We’re just trying to survive, Girls, really. We don’t mean to be hurtful or calculating. We truly don’t. We’re just trying to protect ourselves. That’s why we have to do the hard work of heartwork. We need to be brave enough to peer under the bandages and ask, “Hey, Love, what happened here? Let’s take a closer look and try to understand. Let’s heal this wound again.” This way is much harder. I won’t create an illusion that it’s all peace, love, and butterflies. Looking back at difficult memories is hard. Allowing the old feelings to surface and connect with the new feelings is even harder. It’s challenging, but I encourage you to do the work.
When we choose to avoid this part of the healing we’ll often re-wound someone else. We will repeat the old story and reinforce it. New situations that closely resemble it will be categorized and locked down. No questions asked. The old story wins and we lose the opportunity to really look at our own hearts.
If you’re brave enough to hold your wound up and ask the 3 questions, you’ll know yourself more deeply. You’ll be closer to understanding the layers of your heart and the type of people that it needs to feel safe. Maybe at the end of it you’ll choose to let go of that friend who stood you up at the restaurant. Maybe you’ll choose to talk it out and set new boundaries. The gift of heartwork is that you’ll be responding from a place of clarity, not bouncing off of the hurt from an old memory. We’re made for this. We will heal ourselves first and then share that healing with the people that mean the most to us. Wholeheartedly.
With Love & Backbone,
Did you catch my blog post about breaking up with a friend? Read it here.
Breaking Up Showed Me The Importance Of Speaking Up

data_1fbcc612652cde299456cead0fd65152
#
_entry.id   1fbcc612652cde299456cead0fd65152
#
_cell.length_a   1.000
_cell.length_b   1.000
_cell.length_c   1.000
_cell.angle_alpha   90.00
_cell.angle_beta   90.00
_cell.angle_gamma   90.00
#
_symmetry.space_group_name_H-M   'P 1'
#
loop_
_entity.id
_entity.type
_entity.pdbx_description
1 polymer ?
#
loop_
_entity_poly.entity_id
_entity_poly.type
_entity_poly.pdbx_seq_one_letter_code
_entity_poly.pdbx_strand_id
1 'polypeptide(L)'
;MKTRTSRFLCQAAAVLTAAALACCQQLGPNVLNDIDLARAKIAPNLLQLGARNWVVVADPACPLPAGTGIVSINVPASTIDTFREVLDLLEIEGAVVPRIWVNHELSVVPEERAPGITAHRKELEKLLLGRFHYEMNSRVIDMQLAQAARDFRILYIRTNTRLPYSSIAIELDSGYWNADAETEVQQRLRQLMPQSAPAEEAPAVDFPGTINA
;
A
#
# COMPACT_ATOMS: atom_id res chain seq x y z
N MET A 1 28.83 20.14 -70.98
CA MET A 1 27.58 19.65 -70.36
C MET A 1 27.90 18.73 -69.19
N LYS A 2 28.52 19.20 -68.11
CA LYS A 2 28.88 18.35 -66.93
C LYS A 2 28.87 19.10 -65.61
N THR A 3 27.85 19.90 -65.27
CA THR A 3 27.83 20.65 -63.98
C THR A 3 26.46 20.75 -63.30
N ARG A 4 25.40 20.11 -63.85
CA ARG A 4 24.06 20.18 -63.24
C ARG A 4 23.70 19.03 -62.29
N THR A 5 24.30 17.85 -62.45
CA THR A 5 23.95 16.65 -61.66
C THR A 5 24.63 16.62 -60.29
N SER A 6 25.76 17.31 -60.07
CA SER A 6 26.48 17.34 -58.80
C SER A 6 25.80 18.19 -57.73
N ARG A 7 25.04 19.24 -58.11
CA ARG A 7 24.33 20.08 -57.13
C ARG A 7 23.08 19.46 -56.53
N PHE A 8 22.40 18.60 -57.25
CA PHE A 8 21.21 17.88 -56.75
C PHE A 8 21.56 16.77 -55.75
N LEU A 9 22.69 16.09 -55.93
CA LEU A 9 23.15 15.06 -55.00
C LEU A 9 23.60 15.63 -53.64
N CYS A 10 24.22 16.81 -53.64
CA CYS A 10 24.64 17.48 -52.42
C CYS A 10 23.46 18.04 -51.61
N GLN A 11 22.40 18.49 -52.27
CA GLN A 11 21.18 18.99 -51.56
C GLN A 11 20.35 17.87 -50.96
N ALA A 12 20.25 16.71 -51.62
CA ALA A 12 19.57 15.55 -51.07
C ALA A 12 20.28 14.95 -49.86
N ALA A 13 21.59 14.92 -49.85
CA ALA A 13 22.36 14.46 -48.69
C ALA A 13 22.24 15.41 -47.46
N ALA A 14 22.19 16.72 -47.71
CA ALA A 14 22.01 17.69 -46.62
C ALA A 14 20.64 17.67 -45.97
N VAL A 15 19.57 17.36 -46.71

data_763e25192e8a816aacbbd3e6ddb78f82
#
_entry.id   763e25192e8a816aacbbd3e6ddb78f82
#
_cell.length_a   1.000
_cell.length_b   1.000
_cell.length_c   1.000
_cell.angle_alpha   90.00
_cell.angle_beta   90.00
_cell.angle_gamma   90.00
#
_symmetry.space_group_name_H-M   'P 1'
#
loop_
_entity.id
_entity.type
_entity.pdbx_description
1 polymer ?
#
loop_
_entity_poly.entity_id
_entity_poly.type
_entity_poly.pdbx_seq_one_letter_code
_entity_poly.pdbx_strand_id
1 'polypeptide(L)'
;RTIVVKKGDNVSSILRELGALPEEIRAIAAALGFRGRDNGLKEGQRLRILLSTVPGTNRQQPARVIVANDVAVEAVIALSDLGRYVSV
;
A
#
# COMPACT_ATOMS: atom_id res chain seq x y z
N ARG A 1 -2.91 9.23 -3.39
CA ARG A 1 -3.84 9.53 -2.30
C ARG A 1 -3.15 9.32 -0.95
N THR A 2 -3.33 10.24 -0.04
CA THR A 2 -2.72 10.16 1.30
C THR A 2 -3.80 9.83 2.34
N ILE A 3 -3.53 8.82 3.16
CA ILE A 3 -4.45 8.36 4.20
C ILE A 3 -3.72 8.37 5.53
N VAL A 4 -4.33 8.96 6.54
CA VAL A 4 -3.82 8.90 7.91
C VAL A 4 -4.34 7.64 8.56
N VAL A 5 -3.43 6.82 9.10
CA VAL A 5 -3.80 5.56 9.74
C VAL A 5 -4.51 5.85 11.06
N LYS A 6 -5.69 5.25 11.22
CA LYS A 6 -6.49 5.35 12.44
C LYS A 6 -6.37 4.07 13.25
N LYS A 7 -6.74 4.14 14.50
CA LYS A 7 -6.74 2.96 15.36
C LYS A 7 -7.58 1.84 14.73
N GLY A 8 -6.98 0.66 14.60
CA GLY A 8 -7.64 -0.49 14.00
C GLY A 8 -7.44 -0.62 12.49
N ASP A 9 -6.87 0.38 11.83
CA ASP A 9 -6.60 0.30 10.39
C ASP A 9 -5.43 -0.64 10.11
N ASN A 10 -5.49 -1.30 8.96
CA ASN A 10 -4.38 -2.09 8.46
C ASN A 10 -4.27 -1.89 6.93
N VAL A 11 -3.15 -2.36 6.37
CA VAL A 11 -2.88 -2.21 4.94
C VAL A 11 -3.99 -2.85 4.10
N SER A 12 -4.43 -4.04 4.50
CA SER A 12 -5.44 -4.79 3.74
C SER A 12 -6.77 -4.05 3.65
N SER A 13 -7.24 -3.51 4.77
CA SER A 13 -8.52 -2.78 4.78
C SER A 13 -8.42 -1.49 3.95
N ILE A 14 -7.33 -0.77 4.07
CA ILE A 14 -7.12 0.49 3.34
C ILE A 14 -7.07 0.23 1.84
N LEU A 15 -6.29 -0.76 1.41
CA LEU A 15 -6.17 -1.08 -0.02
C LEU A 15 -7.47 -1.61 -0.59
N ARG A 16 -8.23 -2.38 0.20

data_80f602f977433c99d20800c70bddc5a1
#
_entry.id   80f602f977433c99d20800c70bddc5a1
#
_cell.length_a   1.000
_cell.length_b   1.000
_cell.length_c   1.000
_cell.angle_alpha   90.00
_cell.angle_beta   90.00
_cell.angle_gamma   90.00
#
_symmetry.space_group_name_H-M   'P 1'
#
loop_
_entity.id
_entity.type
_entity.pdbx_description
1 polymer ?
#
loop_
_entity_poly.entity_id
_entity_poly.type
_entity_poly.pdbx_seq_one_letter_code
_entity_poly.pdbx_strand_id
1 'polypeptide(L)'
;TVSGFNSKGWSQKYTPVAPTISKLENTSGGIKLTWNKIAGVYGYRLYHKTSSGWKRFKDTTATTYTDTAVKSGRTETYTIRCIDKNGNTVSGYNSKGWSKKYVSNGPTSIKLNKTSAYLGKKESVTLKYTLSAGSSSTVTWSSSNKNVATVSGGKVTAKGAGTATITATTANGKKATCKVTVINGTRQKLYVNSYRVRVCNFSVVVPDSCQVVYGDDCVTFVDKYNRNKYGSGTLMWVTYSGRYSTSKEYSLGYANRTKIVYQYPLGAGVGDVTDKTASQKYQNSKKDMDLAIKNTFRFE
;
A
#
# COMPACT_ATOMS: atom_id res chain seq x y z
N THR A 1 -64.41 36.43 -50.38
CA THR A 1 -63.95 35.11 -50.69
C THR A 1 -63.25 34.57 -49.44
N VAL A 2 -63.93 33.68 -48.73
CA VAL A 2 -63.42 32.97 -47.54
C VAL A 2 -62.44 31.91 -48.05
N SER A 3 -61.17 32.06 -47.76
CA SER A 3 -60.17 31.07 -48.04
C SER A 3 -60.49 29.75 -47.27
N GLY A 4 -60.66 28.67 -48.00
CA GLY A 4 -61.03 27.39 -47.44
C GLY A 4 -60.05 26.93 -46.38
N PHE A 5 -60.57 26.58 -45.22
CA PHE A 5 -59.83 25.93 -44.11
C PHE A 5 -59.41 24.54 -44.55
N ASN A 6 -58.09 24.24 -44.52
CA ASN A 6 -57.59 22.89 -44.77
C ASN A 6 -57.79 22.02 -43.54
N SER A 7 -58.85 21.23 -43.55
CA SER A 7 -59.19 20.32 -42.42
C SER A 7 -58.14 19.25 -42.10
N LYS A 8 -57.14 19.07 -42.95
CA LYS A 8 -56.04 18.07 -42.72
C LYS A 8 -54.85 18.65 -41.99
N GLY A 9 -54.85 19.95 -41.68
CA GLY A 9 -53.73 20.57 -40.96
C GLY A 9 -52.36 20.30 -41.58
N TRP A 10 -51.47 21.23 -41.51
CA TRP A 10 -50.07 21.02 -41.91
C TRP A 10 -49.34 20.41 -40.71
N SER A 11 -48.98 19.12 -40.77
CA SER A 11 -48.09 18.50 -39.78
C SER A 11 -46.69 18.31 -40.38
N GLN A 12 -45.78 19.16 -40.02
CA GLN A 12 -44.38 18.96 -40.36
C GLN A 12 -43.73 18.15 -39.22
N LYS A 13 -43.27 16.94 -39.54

I was thirty-one years old and standing in my kitchen when I got the zingy text from a close friend. Just the day before I had spoken with her for over an hour (which was really like four hours in mom-with-little-babies time). We had discussed work stuff and life stuff, but there were still words to be said. I told her that I would call the next day. But the thing is, I didn’t.
Every hour had been filled up and I didn’t have the time or the energy to be fully present for another adult phone call. Though I thought my friend and I were on the same page, I soon found out that we weren’t. She was upset with me. Furious.
When I read the zingy text I felt it in my gut. The experience was hollering a big “NO!” to me. We had been friends for several years. We had shared life events and cheered each other on through moves, jobs, and marriages. We were going to be those friends who stayed connected through every season.
That’s why I was shocked when things deteriorated so quickly. It was like watching a war between the Starks and the Lannisters. It was bad. Reading her texts and emails literally made me shaky. I kept asking myself, “What is happening?” I invited a close girlfriend over to help me check my crazy meter. I let her read the exchange between us and she confirmed: The situation was crazy.